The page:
Business Credit Explained

Business Credit Explained

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Business Credit Explained

Building up business credit is very similar to obtaining consumer credit. In most cases, a business owner will not have to make any personal guarantee or provide personal property as collateral when attempting to secure a loan. Instead, business credit permits a company to borrow resources by utilizing the company's assets as a guarantee. In order for a business to obtain a loan or a credit line, a bank or credit union will require the company to have been in business for a certain time period, ranging from a few months to a few years.

A company may choose to apply for one of the various different types of available loans, or it may simply apply for a line of business credit. There is extensive paperwork involved in obtaining a business loan, and an applicant should be prepared to share financial documents and credit history, as well as develop a repayment plan.

Once a corporation obtains a loan, the credit line must utilized to make commercial purchases and should not be used for personal transactions. A business may use its credit line to purchase any items necessary for the corporation, including office furniture and essential electronic equipment. Although it is beneficial for corporations that have established business credit, it does little to assist individuals who are seeking to start a business.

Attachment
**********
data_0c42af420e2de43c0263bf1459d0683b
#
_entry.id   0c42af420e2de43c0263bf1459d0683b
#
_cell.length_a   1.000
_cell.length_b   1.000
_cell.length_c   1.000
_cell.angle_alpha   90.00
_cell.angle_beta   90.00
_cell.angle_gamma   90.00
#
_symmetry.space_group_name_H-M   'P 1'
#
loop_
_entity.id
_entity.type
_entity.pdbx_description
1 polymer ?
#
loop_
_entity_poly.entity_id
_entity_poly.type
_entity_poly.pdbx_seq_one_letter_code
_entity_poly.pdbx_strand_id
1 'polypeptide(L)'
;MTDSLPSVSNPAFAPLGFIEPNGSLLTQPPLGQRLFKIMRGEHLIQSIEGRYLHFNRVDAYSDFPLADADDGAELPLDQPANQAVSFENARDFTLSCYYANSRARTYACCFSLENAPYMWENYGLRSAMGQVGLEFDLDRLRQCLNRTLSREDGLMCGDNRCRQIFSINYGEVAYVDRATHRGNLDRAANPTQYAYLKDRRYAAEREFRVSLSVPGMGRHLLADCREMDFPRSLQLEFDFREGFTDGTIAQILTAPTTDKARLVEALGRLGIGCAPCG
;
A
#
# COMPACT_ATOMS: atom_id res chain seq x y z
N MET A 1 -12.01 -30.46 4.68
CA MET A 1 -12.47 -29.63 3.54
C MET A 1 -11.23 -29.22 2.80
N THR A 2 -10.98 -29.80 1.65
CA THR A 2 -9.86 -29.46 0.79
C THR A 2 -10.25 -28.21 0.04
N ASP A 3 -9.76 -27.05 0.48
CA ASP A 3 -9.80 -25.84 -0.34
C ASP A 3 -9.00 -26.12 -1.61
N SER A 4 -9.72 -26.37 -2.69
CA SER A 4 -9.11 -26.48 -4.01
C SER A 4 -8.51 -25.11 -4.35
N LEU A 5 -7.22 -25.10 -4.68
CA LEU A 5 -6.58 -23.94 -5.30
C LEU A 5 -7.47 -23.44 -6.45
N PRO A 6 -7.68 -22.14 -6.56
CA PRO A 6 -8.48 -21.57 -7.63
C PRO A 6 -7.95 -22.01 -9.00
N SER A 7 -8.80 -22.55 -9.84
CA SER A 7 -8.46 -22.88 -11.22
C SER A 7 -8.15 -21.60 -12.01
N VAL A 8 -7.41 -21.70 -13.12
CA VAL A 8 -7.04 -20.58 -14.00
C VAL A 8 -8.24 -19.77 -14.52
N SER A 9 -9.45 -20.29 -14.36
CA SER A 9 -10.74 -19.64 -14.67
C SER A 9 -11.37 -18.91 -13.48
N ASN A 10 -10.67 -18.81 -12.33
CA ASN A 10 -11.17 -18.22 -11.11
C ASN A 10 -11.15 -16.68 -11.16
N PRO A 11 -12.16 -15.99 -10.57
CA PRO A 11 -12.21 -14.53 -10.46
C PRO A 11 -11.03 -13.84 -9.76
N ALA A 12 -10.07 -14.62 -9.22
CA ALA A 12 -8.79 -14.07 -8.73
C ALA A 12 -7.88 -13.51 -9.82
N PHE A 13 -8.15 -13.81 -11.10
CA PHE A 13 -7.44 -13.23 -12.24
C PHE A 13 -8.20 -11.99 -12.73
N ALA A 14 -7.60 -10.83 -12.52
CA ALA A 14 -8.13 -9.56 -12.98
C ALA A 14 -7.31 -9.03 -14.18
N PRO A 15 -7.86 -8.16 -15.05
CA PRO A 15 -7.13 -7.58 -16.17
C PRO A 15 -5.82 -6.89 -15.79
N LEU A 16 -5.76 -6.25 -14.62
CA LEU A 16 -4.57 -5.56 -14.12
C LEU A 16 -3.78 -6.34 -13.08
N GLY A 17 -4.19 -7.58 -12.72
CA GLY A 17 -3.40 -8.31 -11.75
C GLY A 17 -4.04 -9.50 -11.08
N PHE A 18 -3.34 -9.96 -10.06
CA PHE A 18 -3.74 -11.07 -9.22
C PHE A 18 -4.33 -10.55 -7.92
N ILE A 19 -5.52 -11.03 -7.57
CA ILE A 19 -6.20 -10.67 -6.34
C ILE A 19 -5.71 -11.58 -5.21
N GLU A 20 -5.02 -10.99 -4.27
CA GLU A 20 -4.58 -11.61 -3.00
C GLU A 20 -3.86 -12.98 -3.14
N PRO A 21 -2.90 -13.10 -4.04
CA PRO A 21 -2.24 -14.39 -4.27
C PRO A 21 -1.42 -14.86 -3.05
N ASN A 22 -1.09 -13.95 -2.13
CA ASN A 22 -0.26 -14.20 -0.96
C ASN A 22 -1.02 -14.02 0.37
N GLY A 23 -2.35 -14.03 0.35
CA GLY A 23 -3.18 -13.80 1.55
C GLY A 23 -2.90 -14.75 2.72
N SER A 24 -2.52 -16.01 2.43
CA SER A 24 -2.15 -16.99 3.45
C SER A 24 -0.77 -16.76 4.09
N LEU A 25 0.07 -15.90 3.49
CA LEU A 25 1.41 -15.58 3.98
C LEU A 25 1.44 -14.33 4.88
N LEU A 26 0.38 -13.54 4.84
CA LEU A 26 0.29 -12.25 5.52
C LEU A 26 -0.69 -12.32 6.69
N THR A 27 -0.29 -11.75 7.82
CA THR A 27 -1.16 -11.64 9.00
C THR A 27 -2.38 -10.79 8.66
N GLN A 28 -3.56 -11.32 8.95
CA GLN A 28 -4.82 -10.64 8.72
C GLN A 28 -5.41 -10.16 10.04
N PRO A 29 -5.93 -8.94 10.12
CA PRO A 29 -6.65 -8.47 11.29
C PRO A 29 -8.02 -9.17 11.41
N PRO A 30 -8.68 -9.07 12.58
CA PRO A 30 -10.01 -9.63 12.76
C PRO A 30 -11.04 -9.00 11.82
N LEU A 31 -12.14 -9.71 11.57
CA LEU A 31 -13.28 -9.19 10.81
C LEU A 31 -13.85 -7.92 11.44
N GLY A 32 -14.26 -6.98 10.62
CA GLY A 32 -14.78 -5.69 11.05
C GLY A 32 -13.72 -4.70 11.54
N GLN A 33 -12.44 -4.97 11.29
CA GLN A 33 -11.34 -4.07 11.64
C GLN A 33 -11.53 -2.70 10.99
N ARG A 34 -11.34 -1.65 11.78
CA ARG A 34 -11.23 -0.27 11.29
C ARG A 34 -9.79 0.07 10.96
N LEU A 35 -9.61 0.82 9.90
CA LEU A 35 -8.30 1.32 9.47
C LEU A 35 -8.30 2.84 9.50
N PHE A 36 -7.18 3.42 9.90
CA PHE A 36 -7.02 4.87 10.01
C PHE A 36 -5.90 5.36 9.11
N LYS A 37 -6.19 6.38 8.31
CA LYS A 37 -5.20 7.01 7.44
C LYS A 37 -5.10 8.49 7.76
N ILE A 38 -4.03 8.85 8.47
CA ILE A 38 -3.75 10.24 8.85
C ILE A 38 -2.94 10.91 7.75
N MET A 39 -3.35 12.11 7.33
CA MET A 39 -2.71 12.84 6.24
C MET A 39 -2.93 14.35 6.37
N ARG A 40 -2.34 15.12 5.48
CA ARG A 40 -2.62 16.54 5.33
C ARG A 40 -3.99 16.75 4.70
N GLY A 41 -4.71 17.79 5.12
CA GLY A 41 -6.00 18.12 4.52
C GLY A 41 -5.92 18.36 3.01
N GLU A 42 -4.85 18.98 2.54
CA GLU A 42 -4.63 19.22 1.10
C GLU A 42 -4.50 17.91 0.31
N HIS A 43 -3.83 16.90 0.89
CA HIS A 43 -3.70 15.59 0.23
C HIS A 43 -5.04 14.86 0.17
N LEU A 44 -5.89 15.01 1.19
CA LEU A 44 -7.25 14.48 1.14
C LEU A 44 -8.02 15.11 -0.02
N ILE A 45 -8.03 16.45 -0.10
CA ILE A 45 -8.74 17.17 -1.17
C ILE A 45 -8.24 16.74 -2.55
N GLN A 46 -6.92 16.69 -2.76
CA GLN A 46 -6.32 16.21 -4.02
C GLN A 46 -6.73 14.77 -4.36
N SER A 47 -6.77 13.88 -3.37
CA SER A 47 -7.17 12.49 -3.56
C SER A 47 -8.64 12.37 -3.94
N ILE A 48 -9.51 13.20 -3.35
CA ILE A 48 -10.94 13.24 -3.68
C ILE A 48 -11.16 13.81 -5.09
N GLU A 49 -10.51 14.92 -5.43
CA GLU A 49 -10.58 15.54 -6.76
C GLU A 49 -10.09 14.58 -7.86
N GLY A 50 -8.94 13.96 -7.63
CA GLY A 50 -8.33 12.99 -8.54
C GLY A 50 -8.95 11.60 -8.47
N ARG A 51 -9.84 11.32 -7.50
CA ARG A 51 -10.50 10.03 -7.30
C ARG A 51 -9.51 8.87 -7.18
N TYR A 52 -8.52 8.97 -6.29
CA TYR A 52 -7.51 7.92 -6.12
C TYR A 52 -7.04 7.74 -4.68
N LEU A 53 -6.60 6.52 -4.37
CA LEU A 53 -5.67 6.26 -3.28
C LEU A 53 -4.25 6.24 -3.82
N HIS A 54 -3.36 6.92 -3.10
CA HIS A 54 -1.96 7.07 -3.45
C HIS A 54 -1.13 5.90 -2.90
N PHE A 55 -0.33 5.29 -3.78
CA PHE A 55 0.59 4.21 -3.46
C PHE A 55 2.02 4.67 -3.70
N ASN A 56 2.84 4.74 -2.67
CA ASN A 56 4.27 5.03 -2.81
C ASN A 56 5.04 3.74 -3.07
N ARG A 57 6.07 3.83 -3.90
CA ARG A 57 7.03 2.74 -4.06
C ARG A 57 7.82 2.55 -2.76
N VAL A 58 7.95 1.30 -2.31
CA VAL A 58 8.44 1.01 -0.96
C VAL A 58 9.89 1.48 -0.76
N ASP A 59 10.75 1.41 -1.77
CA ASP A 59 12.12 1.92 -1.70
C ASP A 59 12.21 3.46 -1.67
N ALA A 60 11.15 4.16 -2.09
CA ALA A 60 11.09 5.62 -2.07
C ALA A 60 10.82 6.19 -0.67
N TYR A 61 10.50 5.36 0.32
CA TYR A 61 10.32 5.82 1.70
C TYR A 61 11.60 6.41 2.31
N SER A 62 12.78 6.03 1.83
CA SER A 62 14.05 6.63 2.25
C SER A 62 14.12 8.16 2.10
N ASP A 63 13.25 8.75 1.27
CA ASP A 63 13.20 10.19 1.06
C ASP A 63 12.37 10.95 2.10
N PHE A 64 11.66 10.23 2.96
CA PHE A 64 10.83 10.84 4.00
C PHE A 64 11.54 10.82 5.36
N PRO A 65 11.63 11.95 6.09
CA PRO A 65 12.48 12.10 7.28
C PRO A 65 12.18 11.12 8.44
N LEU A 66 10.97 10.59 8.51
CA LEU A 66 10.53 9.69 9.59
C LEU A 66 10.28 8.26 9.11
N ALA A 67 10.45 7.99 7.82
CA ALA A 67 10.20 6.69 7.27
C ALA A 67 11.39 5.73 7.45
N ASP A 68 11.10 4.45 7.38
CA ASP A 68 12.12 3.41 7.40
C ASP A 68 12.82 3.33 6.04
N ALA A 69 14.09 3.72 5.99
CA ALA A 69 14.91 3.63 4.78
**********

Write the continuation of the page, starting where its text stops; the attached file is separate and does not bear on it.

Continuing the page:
An individual who wishes to begin a business must obtain producer credit, or a small business loan, from a bank or credit union. From renting a work space to purchasing necessary equipment and hiring employees, beginning a business is a costly process. Therefore, it is essential that a potential business owner take the proper steps to obtain producer credit.

When applying for producer credit, the bank will require an applicant to present a thorough business plan, outlining various aspects of the business, including marketing efforts and a financial outlook. An individual who is looking to obtain producer credit may also be required to promise to name a personal property as collateral, such as his/her car. This will act as security in the event that the business fails and the borrower cannot afford to pay his/her debt to the lender. If an applicant has a high credit score, then he/she may be eligible for an unsecured loan, in which he/she will not need to provide personal collateral in order to receive producer credit. 

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